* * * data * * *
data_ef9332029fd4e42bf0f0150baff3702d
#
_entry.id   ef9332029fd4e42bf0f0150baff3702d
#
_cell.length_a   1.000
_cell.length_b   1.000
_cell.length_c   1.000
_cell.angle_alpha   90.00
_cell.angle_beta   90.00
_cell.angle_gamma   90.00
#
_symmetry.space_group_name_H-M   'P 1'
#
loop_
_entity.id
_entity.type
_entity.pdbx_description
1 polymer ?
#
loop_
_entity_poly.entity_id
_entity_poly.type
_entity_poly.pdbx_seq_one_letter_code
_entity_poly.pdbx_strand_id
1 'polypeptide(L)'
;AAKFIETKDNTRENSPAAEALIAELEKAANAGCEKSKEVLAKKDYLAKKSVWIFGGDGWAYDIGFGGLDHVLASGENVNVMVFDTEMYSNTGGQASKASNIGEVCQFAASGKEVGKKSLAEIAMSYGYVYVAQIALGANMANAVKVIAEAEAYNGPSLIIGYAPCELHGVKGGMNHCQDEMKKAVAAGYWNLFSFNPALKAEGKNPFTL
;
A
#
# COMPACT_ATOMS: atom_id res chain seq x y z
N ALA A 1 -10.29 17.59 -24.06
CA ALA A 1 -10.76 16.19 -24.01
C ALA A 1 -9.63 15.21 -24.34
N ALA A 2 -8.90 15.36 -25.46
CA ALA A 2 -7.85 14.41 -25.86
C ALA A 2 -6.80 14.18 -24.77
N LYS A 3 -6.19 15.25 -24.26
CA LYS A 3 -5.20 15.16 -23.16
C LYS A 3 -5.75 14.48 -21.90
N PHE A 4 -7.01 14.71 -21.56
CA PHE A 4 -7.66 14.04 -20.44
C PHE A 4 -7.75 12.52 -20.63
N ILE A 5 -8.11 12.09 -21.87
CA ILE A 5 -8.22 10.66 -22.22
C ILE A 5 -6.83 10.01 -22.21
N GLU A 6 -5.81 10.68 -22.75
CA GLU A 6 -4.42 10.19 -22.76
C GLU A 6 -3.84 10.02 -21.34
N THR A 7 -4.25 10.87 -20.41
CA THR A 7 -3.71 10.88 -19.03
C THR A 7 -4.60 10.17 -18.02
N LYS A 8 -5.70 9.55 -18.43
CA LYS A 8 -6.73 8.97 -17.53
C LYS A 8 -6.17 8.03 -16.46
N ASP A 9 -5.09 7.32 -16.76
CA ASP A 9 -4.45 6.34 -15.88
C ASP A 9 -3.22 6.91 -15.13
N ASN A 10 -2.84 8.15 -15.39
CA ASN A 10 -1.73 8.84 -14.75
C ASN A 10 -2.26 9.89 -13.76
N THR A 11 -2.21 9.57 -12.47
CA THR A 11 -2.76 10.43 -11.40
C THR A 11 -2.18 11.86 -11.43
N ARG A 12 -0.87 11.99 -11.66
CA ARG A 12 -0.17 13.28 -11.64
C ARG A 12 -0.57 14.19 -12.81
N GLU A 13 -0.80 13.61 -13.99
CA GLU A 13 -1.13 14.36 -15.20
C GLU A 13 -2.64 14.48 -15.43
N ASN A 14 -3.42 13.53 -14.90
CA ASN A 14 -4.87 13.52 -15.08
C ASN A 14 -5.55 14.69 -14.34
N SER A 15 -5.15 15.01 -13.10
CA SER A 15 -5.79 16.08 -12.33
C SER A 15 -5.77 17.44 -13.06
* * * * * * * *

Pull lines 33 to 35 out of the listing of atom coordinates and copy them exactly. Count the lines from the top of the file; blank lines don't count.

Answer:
C ALA A 1 -9.63 15.21 -24.34
N ALA A 2 -8.90 15.36 -25.46
CA ALA A 2 -7.85 14.41 -25.86